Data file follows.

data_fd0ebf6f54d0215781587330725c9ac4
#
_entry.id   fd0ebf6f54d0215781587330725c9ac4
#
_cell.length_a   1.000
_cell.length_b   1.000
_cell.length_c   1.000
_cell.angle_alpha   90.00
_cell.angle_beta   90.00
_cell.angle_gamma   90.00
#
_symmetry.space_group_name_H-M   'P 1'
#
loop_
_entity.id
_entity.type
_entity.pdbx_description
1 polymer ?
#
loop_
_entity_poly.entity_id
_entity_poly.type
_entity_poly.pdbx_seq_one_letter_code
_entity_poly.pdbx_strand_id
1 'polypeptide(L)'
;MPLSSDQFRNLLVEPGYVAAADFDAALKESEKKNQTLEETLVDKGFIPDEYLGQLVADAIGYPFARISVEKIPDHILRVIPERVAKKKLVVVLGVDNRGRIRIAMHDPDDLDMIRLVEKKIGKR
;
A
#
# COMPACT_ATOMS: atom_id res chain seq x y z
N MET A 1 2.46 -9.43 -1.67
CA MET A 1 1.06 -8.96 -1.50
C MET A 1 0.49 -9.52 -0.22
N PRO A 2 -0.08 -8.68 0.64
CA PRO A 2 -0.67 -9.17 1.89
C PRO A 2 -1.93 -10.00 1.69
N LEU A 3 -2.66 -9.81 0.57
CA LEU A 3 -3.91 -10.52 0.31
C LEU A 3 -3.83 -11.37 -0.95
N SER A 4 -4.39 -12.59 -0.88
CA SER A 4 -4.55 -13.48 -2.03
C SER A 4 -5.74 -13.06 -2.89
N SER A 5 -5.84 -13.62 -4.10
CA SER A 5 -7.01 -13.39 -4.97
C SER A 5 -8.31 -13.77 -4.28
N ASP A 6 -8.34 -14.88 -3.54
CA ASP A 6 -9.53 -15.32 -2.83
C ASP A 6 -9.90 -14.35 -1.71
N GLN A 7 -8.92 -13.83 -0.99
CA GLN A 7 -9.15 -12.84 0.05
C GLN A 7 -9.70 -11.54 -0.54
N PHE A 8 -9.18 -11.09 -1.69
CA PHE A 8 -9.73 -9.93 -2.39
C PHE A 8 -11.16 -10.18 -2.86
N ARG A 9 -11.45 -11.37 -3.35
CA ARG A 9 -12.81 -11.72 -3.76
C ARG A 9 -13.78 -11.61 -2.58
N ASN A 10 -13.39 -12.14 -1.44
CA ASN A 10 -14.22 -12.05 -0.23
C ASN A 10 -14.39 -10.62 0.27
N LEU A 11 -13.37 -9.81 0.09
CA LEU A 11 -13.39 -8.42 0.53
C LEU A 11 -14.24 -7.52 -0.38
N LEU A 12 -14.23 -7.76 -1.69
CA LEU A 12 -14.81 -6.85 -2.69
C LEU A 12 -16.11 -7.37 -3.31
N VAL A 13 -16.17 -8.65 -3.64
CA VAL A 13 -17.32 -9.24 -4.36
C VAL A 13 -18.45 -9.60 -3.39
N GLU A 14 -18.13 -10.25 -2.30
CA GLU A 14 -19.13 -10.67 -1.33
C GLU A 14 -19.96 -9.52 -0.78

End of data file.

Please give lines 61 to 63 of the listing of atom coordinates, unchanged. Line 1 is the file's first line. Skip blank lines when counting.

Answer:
N LEU A 11 -13.37 -9.81 0.09
CA LEU A 11 -13.39 -8.42 0.53
C LEU A 11 -14.24 -7.52 -0.38